of a cathartic and diuretic in combinations” (Tampa Board of
In 1920, Josiah Richardson
opened an amusement park called Sulphur Springs Park. The park
consisted of pools, bathhouses, an alligator farm, a dance
pavilion, shops and a shed for the streetcar that was frequented by
tourists and Tampans alike. He laid walks, erected elaborate
bathhouses, opened 3 restaurants, docks, a high-dive platform,
water slide and toboggan slide.
Richardson also built a beach and tourist cottages which were later
converted to year-round homes as tourists made the community
their permanent residence. A vibrant commercial area grew up
around the “Springs” and development flourished along Nebraska
Avenue. In 1923 Tampa’s city limits were extended to include
In these days, the rich and
famous often frequented natural springs for their healing
properties and recreation, but Sulphur Springs tended to
attract a more working-class visitor, known as "tin-can
tourists" because they often traveled in campers.
1925 Richardson began construction of the Arcade, a source of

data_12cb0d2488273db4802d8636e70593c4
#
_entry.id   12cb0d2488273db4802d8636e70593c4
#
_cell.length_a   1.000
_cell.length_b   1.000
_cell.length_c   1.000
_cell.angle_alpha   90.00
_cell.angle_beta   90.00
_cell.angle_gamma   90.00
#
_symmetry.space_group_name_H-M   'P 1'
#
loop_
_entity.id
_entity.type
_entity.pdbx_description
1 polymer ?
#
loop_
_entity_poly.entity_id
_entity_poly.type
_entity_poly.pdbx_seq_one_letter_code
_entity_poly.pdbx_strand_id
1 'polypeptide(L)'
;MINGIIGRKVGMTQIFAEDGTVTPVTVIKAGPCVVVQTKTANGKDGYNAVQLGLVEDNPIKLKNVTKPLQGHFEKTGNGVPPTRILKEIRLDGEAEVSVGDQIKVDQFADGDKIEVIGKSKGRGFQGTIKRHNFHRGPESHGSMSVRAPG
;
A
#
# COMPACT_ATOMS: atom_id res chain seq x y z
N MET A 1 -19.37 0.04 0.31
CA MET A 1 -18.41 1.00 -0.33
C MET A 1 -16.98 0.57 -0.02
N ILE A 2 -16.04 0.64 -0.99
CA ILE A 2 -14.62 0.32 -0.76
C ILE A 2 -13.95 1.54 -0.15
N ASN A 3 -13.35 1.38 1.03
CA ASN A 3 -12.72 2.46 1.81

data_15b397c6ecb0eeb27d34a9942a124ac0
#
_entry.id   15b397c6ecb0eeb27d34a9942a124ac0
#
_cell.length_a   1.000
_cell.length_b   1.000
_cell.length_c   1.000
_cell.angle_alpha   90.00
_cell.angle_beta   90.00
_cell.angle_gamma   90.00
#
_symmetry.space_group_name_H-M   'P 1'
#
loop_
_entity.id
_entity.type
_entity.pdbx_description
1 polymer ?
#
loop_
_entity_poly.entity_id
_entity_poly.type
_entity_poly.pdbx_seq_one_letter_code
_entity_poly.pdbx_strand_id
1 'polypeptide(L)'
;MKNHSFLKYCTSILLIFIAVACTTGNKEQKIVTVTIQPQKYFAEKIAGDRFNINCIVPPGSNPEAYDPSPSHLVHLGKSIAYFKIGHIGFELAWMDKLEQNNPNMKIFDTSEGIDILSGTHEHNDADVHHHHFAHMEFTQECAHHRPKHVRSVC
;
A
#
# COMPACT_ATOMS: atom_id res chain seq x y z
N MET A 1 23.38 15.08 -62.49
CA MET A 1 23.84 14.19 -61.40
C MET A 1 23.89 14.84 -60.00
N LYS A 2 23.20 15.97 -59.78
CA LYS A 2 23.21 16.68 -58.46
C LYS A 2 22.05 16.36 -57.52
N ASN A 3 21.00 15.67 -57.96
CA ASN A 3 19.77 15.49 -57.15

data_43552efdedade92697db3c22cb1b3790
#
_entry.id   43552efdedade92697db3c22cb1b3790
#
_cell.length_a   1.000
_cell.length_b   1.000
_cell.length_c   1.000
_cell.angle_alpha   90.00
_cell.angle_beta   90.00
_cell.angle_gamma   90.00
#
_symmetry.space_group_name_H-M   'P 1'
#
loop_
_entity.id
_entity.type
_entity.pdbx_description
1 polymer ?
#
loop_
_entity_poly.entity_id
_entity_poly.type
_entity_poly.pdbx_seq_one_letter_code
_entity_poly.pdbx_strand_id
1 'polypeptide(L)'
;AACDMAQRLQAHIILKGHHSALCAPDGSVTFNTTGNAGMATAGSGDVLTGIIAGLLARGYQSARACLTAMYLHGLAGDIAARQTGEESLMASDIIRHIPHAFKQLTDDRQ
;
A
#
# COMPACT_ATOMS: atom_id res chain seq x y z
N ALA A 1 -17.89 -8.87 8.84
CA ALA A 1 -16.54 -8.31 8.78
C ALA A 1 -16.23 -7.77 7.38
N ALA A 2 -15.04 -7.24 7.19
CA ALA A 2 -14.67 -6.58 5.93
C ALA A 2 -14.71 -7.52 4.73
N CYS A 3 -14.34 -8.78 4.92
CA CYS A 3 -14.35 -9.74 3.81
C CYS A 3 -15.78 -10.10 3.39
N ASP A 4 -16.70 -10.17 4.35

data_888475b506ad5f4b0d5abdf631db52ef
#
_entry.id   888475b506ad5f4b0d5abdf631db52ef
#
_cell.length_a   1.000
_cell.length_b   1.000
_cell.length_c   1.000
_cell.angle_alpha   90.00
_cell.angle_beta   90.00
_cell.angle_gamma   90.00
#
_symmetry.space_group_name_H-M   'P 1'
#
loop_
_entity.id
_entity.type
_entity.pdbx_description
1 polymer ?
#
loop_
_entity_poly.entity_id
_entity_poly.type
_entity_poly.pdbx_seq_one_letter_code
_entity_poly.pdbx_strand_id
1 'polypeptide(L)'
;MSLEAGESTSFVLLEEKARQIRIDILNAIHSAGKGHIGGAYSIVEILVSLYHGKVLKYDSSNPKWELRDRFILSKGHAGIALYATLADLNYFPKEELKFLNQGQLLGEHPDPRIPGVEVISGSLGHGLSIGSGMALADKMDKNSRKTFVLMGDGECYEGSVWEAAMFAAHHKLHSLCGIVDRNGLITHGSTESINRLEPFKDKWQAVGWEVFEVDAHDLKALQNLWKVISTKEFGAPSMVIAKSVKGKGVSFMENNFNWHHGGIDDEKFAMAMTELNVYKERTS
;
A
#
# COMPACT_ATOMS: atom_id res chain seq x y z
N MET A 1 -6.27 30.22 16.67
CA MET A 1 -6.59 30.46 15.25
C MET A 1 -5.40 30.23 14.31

pride and convenience for the community for fifty years.
Richardson saw the springs as a mecca for vacationers of modest
means, but refused to sacrifice quality in the development of its
attractions. He contracted an artist from Europe to decorate the
interior of the Arcade, and for the sidewalk he pioneered
terrazzo, marble chips laid over concrete that were buffed to a
(Continued in column at right)
A view from the southwest, taken from the south end
of the bridge (Florida Ave.) that goes over the Hillsborough River.
The Arcade in 1929
Completion of the Arcade
created the need for water to service it, so Richardson
mortgaged all of his assets, including the 100 acres of Sulphur
Springs and the Arcade, to build a $180,000 water tower overseen
by architect Grover Poole. The Sulphur Springs Water Tower is
located on 13 acres of grassland on the banks of the
Hillsborough River. The expansion of the community into a
bustling tourist destination and real estate market would not
have been possible without the creation of the water tower to
bring the necessary water to its businesses, patrons, and
The 225-foot-tall Gothic
Revival tower is one of only two such structures remaining in
Florida. Poole designed it to look like a medieval tower,
with slit windows and battlements crowning the holding tank.